Reducing the use of temporary accommodation: actions we are taking to achieve this

What we are doing to reduce the use of temporary accommodation for homeless households.


Reducing the number of people in temporary accommodation is a priority for the Scottish Government. We are determined to provide the support our delivery partners need to make clear progress by 2026. Getting this right will reduce the impact of homelessness on our citizens and communities and enable local authorities to direct more of their resources to support better housing outcomes for people.

Our vision in the Ending Homelessness Together action plan is for everyone to have a settled home that meets their needs which, in turn, will support our national mission to end child poverty.

To reverse the increasing trend of households in temporary accommodation, we have set out here how we will prioritise action on the recommendations that will have the most immediate impact. We will work with our partners in local government and across the housing sector to ensure we make the progress needed on our shared public responsibility of homelessness prevention and rapid rehousing.

This work will start by agreeing how to address the barriers to increasing housing supply in the short-term with COSLA, ALACHO, the Scottish Housing Regulator, SFHA and the Glasgow West of Scotland Forum of Housing Associations. This focused programme of work will allow different approaches to be taken to respond to significant housing pressures over the next two to three years.

A parallel set of discussions will be held with partners in the areas facing the greatest pressures in temporary accommodation in addition to ALACHO-wide discussions with heads of housing to set the direction of travel.

The aim of these discussions is to create an authorising environment to empower local decision making in response to the temporary accommodation pressures local authorities are facing. Any flexibilities introduced will be temporary to retain a clear sight on the longer-term ambitions and will be supported with new guidance. The outcome of these discussions and updates on progress made against each action will be reported to the Housing Review Group, the Homelessness Prevention and Strategy Group and the Housing to 2040 Strategic Board.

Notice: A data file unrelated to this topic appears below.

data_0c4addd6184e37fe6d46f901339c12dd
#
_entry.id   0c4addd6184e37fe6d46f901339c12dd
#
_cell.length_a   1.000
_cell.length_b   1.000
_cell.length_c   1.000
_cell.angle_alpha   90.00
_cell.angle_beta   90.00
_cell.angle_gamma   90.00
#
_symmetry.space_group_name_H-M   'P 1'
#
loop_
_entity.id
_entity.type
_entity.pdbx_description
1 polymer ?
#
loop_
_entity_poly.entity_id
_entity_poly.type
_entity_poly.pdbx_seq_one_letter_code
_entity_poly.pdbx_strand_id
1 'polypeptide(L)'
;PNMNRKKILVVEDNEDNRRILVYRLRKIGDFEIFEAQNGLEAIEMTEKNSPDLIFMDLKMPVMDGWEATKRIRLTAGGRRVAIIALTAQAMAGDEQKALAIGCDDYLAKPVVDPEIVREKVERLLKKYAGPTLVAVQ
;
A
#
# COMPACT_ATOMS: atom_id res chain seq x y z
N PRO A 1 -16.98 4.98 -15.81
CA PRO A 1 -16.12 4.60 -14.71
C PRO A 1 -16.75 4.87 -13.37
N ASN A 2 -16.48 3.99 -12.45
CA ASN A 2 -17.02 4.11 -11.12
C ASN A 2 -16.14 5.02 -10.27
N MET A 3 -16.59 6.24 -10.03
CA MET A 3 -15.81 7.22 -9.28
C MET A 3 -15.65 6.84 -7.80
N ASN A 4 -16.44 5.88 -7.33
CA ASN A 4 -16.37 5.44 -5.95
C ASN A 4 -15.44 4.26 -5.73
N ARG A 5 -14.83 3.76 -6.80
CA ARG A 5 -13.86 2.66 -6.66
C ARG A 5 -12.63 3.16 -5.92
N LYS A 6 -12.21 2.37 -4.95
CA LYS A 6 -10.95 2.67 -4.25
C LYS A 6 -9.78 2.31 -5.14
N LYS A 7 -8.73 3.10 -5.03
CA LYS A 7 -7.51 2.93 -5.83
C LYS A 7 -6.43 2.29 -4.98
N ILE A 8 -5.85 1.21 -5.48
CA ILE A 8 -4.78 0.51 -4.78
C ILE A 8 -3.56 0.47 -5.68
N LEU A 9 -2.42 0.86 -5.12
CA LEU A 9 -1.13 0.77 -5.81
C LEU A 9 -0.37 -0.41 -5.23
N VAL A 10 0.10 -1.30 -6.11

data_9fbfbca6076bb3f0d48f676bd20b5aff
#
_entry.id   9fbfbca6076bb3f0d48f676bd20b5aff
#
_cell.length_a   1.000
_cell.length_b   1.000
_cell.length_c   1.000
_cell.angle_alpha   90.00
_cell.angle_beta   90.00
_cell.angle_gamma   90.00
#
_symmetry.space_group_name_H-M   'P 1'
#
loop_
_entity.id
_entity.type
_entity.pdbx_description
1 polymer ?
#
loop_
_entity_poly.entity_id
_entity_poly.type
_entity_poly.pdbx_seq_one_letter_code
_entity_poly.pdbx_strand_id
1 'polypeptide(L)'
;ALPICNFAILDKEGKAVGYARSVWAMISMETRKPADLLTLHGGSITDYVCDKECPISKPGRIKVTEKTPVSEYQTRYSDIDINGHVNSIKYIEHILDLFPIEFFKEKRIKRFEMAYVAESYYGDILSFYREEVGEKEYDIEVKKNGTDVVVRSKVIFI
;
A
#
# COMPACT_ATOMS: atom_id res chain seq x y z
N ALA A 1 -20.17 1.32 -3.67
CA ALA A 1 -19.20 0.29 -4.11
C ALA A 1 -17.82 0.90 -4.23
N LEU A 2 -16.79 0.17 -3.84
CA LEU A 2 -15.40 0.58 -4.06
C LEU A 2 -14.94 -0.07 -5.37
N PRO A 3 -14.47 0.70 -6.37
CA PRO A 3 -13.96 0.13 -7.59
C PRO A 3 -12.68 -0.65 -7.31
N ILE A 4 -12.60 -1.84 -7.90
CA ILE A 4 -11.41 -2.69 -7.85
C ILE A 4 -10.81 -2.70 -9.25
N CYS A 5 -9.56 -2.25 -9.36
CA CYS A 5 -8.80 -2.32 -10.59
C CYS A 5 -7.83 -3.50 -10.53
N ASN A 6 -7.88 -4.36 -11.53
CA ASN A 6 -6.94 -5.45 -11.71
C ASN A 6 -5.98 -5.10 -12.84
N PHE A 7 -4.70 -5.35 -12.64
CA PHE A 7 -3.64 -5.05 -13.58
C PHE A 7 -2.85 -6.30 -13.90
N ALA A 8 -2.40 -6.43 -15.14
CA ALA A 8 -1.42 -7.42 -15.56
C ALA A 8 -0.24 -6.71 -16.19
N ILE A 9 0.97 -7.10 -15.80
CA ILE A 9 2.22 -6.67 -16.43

The Scottish Government is making £3.5 billion available in this parliamentary term to support the delivery of more affordable and social homes. Action to maximise the use of resources to increase affordable housing supply and housing options for homeless households as quickly as possible is key, alongside a continued focus on our long-term ambition for a housing system that works for everyone.

The Scottish Government will act at a national level to ensure consistency in positive experiences for homeless households. Recognising that challenges vary from authority to authority, we will take targeted action to bring about a more rapid reduction in households in temporary accommodation in the areas where it is concentrated, in partnership with local authorities facing particular difficulties in the central belt.

The Scottish Government will continue to work collaboratively with the homelessness sector, led by the Homelessness Prevention and Strategy Group, to deliver the change needed in response to the report. Quarterly Homelessness Prevention and Strategy Group meetings provide an opportunity for live feedback from the sector on the impact of actions to reduce the pressure in temporary accommodation.

The challenges in the use of temporary accommodation are not insignificant but we have a solid basis on which to build and make progress for homeless households. Scotland has a strong record of investment in new social and affordable housing supply. We also have strong homelessness rights and a clear commitment to preventing and ending homelessness, underpinned by our £100 million Ending Homelessness Together Fund.

We will continue to listen and respond to our delivery partners as they tell us what they need and what they will do to deliver on shared ambitions to reduce the use of and time spent in temporary accommodation.


Back to top